Our multidisciplinary teams will guide you on how to properly use a Boston brace and help you with all your queries.
Does anyone in your life have an artificial limb? If not, have you ever met anyone with prosthetics?
In the United States alone, doctors perform between 300 and 500 amputations every day. There’s a good chance that you’ve met numerous people with artificial limbs without even noticing it.
However, modern artificial limbs work so well and look so convincing that most people don’t even notice them. Thanks to the recent developments in prosthetics technology, people with disabilities can walk, run, and even swim as well as they did before losing a limb.
Today, we are going to see how state-of-the-art prosthetics work, what types of them are there, and see how you know when you need to consult a prosthetist.
The Different Types of Prosthetics
A prosthesis is an artificial device that replaces an impaired or a missing part of the human body. The replacement limb is there to substitute a part of the body a patient may have lost in war, in an accident, or that wasn’t there from birth.
Some prosthetic limbs are highly functional and replace the lost body part almost entirely. Others, however, are there for cosmetic purposes only and serve no higher functions. Artificial hands are usually made for cosmetic reasons.
Generally speaking, there are four groups of prosthetic limbs. They are divided into two categories.
- Transtibinal: A prosthetic leg that replaces the limb cut off below the knee, which attaches to the remaining part of the upper leg.
- Transfemoral: A prosthetic leg that replaces the limb cut off above the knee, it attaches to the upper part of the thigh and includes an artificial knee.
- Transradial: A prosthetic forearm that replaces the limb cut off below the elbow that attaches just below the elbow and features a prosthetic wrist.
- Transhumeral: A prosthetic arm that replaces a limb cut off below the shoulder and above the elbow, and includes a prosthetic elbow.
How Prosthetic Limbs Work
A functional prosthetic limb is made of four parts: the limb itself, the socket that connects it to the body, the mechanism that attaches it, and the system that allows the patient to control it. Let’s take a look at each part individually and see how it works.
1. The Limb
The look of the prosthetic limb is dictated by the job it needs to do. The aforementioned cosmetic prosthetic limbs are there for appearance, which means they don’t need to be mobile too much.
Prosthetic legs, on the other hand, are there to substitute a major structural part of your body. They need to bear someone’s weight and allow them to walk normally. Both prosthetic legs and arms are made out of lightweight and durable materials like carbon fiber.
2. The Socket
Since the amputee will wear the prosthetic throughout the day, it needs to be as comfortable as possible. The connecting part of the artificial limb is more commonly known as the socket. The prosthetic makers mold the socket carefully around the cast taken from the amputee’s residual limb.
The socket needs to fit the residual limb precisely if the manufacturer wants the wearer to be completely comfortable. The socket may require some tweaks after a few years since most residual limbs go through some changes.
3. The Attachment
A prosthetic arm or leg needs to be secured to the residual limb by a strong attachment system. The attachment can come in a form of the suction socket, elastic, rubber sleeve, or a strap and harness system.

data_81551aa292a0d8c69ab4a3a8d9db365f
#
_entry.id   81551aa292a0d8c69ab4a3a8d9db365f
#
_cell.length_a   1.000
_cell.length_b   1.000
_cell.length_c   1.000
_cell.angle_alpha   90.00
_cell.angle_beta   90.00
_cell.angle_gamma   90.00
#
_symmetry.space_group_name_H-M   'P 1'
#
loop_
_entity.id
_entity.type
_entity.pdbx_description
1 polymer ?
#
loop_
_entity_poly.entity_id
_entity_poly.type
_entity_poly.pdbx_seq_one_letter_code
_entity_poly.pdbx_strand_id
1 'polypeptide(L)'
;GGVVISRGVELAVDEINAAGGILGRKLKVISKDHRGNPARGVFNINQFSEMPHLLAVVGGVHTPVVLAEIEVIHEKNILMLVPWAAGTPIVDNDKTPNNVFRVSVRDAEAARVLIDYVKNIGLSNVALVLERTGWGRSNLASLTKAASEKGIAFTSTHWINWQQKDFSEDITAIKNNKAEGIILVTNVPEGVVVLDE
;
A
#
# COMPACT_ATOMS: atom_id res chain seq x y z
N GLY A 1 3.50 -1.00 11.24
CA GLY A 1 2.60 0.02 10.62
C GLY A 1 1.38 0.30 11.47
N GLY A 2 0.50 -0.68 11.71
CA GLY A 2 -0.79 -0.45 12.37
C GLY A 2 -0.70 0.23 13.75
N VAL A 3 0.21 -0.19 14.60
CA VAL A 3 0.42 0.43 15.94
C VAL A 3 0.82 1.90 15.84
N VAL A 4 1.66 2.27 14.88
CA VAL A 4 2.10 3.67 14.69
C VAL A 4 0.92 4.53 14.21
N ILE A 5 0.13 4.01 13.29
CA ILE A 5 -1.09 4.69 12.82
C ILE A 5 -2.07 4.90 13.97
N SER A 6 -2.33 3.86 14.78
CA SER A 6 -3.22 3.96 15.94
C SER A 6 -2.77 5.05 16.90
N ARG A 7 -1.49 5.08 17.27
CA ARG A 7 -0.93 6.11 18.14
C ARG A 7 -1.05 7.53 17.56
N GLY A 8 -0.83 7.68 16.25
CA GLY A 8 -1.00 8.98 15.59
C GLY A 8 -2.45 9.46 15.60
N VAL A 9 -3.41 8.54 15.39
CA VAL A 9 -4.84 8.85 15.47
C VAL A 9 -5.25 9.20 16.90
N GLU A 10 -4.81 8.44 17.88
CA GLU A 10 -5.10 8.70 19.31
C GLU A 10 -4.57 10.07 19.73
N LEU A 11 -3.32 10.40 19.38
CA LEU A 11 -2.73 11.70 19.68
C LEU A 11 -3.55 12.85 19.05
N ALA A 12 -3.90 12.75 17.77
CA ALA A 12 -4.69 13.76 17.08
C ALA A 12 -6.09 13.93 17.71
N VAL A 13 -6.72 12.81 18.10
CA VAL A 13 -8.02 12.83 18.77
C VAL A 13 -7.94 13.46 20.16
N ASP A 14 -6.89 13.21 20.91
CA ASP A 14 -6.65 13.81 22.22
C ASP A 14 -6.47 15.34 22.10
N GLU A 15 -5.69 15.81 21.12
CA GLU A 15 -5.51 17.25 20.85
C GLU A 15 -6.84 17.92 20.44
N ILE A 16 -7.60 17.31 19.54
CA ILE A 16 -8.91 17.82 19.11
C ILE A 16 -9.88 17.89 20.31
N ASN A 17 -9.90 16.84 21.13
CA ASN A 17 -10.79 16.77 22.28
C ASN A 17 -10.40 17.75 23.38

The system is also important to one’s comfort, however, it plays another major role. It ensures that the patient can properly control the mechanical limb. The socket can be part of the attachment system too. A leg socket, for instance, may have a large plastic case, in which the amputee inserts their leg.
4. The Controls
A healthy limb is pulled by muscles and tendons, and managed by the brain. A simple prosthetic limb is operated by a system of cables that runs through it. These cables do the same job as the muscles do in a healthy limb.
Hollow artificial legs work mainly through gravity and it’s up to the person wearing them to learn how to operate them properly. There are also sophisticated prosthetics, which are powered by batteries and operated by remote control.
How Do You Know When You Need Prosthetics?
There are a few things you need to discuss with your doctor and consult a prosthetician about before getting a prosthetic leg:
- How much pain are you experiencing on a daily basis?
- What’s your skin condition around the limb?
- Does the area have enough soft tissue around it?
- What’s the motion range of your residual limb?
- Is the other limb 100% healthy and mobile?
- Before the amputation, how active were you?
- What goals do you have for your prosthetic limb?
The Costs of Losing a Limb
Another thing you need to be aware of is the cost of losing a limb. As data gathered by BioTech shows, over a lifetime, a person that lost a limb will spend almost $510k on medical bills and healthcare. On average, an amputee will spend $150k more on hospital bills than a regular person.
Back in 2013, healthcare charges for people that underwent a limb removal procedure reached $8.7 billion. Considering that the number of amputations has remained relatively the same, it’s safe to say that healthcare spending remained similar.
Losing a limb is hard both on your wallet and on your psyche. Going through this experience is certainly life-changing.
However, it isn’t life-ending.
When something like that happens, it’s only the beginning of a new phase of life. With perseverance, a person that lost a limb regain independence and live a normal life in a matter of months.
Make sure you consult a prosthetist certified by the American Academy of orthotics and Prosthetists.